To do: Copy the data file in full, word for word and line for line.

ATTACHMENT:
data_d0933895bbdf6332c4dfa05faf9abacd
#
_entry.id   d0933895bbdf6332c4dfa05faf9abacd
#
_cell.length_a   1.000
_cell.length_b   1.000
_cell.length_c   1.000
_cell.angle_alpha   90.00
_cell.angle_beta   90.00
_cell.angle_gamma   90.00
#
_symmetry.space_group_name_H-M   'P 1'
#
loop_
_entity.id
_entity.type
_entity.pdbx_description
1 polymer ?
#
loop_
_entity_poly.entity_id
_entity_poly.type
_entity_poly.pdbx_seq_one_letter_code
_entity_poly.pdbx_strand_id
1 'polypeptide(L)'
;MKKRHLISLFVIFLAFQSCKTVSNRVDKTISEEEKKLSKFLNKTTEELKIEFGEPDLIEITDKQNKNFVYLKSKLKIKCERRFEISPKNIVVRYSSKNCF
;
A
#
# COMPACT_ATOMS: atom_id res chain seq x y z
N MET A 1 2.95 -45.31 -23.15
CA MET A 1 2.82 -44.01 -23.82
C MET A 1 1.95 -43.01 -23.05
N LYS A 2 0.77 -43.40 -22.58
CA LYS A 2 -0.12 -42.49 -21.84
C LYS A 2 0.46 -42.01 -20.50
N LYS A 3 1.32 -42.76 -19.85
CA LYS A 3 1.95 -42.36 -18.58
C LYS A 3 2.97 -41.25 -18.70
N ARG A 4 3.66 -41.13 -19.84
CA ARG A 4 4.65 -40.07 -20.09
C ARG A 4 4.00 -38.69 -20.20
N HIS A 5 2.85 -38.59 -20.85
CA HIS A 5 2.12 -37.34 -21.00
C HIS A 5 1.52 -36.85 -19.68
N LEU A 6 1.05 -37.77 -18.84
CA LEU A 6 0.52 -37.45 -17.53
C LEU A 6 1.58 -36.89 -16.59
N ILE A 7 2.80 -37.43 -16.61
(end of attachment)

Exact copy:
data_d0933895bbdf6332c4dfa05faf9abacd
#
_entry.id   d0933895bbdf6332c4dfa05faf9abacd
#
_cell.length_a   1.000
_cell.length_b   1.000
_cell.length_c   1.000
_cell.angle_alpha   90.00
_cell.angle_beta   90.00
_cell.angle_gamma   90.00
#
_symmetry.space_group_name_H-M   'P 1'
#
loop_
_entity.id
_entity.type
_entity.pdbx_description
1 polymer ?
#
loop_
_entity_poly.entity_id
_entity_poly.type
_entity_poly.pdbx_seq_one_letter_code
_entity_poly.pdbx_strand_id
1 'polypeptide(L)'
;MKKRHLISLFVIFLAFQSCKTVSNRVDKTISEEEKKLSKFLNKTTEELKIEFGEPDLIEITDKQNKNFVYLKSKLKIKCERRFEISPKNIVVRYSSKNCF
;
A
#
# COMPACT_ATOMS: atom_id res chain seq x y z
N MET A 1 2.95 -45.31 -23.15
CA MET A 1 2.82 -44.01 -23.82
C MET A 1 1.95 -43.01 -23.05
N LYS A 2 0.77 -43.40 -22.58
CA LYS A 2 -0.12 -42.49 -21.84
C LYS A 2 0.46 -42.01 -20.50
N LYS A 3 1.32 -42.76 -19.85
CA LYS A 3 1.95 -42.36 -18.58
C LYS A 3 2.97 -41.25 -18.70
N ARG A 4 3.66 -41.13 -19.84
CA ARG A 4 4.65 -40.07 -20.09
C ARG A 4 4.00 -38.69 -20.20
N HIS A 5 2.85 -38.59 -20.85
CA HIS A 5 2.12 -37.34 -21.00
C HIS A 5 1.52 -36.85 -19.68
N LEU A 6 1.05 -37.77 -18.84
CA LEU A 6 0.52 -37.45 -17.53
C LEU A 6 1.58 -36.89 -16.59
N ILE A 7 2.80 -37.43 -16.61